Title

Women in Combat: The Combat Rescue Officer

Presenter Information

Natalie Rambish

Document Type

Oral Presentation

Location

SURC 137A

Start Date

17-5-2012

End Date

17-5-2012

Abstract

Currently there is a large ongoing debate about whether the United States military should be legally obligated to make jobs which are classified as combat positions available to females. My research takes a closer look at one of the Air Force’s Special Operations jobs, the Combat Rescue Officer. As a recently added combat position, women are not yet allowed to apply or compete for this job. The study discusses the positive and negative aspects that the Air Force would encounter if they opened this and other combat positions to women. I’ll advocate that without changing the current physical and mental requirements for acceptance into the field, women can and should be allowed to compete to be a Combat Rescue Officer. In addition to the question of mental and physical fitness for the job, my research also examines other issues that are specific to women in combat situations. Two issues examined in the study are the use of sexual abuse and misconduct toward female soldiers in prisoner of war type situations, and the impact of the human instinct on job performance in combat. I’ll present a few counter examples from real events that will serve as a testament to the fortitude of women, and their capabilities as war fighters. Exploratory and constructive research methods provide both the information and examples used to develop a strong argument for the rights of women to be permitted in combat jobs.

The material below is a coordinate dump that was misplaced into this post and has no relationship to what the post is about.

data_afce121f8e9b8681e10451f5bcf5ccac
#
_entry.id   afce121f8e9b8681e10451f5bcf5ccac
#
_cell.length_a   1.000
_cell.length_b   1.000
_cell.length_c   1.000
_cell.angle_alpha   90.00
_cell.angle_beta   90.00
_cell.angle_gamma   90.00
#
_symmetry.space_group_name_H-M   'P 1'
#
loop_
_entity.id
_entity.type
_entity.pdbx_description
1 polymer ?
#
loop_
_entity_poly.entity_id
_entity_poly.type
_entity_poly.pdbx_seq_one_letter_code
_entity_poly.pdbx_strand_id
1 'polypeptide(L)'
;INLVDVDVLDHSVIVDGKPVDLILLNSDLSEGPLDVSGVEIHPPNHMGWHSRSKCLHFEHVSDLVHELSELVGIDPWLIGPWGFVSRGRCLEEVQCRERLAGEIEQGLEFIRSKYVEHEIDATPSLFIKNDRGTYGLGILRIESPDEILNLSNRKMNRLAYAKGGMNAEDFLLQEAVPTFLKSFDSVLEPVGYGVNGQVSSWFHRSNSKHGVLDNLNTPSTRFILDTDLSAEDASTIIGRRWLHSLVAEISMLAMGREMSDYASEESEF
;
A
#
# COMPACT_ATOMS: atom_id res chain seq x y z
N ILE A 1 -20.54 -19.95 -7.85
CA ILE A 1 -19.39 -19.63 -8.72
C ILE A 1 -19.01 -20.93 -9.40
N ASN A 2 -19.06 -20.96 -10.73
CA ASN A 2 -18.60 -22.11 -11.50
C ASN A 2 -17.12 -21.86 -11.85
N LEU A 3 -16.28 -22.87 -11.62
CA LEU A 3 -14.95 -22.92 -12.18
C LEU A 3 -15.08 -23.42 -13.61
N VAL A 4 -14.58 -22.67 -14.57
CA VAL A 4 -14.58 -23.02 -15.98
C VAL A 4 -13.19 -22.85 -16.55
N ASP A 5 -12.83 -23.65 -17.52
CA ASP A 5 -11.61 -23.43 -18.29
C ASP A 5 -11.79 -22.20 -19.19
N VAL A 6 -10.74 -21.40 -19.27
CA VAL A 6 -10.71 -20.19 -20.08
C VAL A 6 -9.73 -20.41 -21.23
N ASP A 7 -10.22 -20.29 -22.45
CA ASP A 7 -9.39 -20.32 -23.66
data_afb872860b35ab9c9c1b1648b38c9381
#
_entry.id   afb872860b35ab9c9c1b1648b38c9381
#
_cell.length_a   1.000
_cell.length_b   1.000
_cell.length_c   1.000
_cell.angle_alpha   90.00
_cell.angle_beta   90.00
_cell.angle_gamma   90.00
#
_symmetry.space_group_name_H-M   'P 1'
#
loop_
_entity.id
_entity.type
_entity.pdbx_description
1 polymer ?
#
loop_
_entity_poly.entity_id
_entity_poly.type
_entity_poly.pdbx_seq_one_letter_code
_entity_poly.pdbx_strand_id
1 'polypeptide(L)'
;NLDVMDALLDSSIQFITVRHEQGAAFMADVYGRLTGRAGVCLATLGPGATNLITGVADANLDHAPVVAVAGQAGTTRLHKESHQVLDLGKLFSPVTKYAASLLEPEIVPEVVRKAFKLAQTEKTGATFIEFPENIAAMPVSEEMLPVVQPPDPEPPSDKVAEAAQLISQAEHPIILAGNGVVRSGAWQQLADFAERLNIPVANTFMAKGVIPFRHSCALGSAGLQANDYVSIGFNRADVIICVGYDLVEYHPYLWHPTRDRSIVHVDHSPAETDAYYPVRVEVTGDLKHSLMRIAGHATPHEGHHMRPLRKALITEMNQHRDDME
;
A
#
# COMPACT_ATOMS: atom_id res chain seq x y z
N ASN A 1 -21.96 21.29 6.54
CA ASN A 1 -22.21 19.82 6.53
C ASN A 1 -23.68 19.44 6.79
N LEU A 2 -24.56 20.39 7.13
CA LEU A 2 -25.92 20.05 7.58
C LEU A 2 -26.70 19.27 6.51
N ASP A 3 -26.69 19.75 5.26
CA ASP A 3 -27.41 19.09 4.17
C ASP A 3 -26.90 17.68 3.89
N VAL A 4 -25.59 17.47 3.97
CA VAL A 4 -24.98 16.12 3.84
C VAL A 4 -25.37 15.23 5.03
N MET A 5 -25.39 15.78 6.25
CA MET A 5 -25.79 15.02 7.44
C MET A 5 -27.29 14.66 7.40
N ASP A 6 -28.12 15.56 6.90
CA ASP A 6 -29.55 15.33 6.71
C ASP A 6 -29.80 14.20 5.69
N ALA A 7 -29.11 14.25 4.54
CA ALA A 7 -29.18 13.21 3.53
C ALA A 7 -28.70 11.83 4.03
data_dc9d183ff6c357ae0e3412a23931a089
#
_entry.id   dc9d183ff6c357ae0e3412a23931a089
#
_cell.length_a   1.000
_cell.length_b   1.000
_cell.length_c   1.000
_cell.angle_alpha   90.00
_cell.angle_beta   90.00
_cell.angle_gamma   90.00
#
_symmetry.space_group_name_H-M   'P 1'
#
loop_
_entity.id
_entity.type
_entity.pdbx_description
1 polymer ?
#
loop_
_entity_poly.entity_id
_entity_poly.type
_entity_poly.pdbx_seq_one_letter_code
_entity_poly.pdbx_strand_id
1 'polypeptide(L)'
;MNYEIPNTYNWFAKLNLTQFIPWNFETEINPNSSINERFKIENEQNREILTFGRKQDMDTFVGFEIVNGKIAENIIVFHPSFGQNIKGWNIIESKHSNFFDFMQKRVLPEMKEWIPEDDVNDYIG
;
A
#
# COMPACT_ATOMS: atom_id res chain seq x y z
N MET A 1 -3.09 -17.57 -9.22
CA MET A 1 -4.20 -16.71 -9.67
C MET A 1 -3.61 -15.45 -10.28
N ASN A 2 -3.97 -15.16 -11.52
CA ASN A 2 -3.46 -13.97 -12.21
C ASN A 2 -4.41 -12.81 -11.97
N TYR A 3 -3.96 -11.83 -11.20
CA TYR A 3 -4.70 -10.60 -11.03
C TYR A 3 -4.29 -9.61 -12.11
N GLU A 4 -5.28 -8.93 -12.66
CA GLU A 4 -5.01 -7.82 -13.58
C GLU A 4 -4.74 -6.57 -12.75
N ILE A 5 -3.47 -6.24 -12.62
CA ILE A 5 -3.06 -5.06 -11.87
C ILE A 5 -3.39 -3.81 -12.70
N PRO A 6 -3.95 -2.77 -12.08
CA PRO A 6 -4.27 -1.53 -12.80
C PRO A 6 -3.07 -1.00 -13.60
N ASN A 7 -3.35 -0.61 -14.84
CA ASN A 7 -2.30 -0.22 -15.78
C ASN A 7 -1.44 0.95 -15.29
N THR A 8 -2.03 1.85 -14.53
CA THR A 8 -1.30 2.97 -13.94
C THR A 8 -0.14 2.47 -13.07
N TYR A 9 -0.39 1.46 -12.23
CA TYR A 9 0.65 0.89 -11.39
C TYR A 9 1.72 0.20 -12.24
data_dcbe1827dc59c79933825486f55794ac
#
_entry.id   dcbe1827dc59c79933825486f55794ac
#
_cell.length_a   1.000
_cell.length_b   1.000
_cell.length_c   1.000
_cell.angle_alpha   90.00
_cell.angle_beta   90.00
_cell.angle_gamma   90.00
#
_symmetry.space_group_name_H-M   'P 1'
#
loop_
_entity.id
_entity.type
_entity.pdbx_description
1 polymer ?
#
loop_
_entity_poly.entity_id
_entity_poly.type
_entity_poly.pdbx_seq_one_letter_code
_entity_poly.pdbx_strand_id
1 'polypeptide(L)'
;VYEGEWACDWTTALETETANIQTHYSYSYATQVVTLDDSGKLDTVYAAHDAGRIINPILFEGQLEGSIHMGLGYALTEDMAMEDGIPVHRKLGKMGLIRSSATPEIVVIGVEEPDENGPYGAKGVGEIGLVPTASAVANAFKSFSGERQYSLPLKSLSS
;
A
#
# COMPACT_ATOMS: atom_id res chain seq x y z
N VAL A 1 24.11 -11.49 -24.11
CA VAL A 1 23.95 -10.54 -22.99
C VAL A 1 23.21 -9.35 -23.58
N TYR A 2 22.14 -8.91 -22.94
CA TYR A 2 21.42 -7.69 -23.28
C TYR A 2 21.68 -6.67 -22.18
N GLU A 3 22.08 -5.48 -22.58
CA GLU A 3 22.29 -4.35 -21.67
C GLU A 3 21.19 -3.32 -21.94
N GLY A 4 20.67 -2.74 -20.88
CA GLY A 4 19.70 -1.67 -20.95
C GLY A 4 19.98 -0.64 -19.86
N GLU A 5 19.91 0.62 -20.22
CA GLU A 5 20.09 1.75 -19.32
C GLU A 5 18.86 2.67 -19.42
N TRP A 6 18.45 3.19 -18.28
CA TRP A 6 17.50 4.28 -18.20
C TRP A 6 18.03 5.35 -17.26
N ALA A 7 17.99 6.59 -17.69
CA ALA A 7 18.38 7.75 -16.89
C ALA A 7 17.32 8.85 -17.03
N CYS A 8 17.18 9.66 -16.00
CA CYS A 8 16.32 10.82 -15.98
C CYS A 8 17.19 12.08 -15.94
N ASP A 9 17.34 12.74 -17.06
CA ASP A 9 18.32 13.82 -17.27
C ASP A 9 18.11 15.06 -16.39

Faculty Mentor(s)

Thomas vonAhlefeld

Additional Mentoring Department

Aerospace Studies

This document is currently not available here.

Share

COinS
 
May 17th, 11:40 AM May 17th, 12:00 PM

Women in Combat: The Combat Rescue Officer

SURC 137A

Currently there is a large ongoing debate about whether the United States military should be legally obligated to make jobs which are classified as combat positions available to females. My research takes a closer look at one of the Air Force’s Special Operations jobs, the Combat Rescue Officer. As a recently added combat position, women are not yet allowed to apply or compete for this job. The study discusses the positive and negative aspects that the Air Force would encounter if they opened this and other combat positions to women. I’ll advocate that without changing the current physical and mental requirements for acceptance into the field, women can and should be allowed to compete to be a Combat Rescue Officer. In addition to the question of mental and physical fitness for the job, my research also examines other issues that are specific to women in combat situations. Two issues examined in the study are the use of sexual abuse and misconduct toward female soldiers in prisoner of war type situations, and the impact of the human instinct on job performance in combat. I’ll present a few counter examples from real events that will serve as a testament to the fortitude of women, and their capabilities as war fighters. Exploratory and constructive research methods provide both the information and examples used to develop a strong argument for the rights of women to be permitted in combat jobs.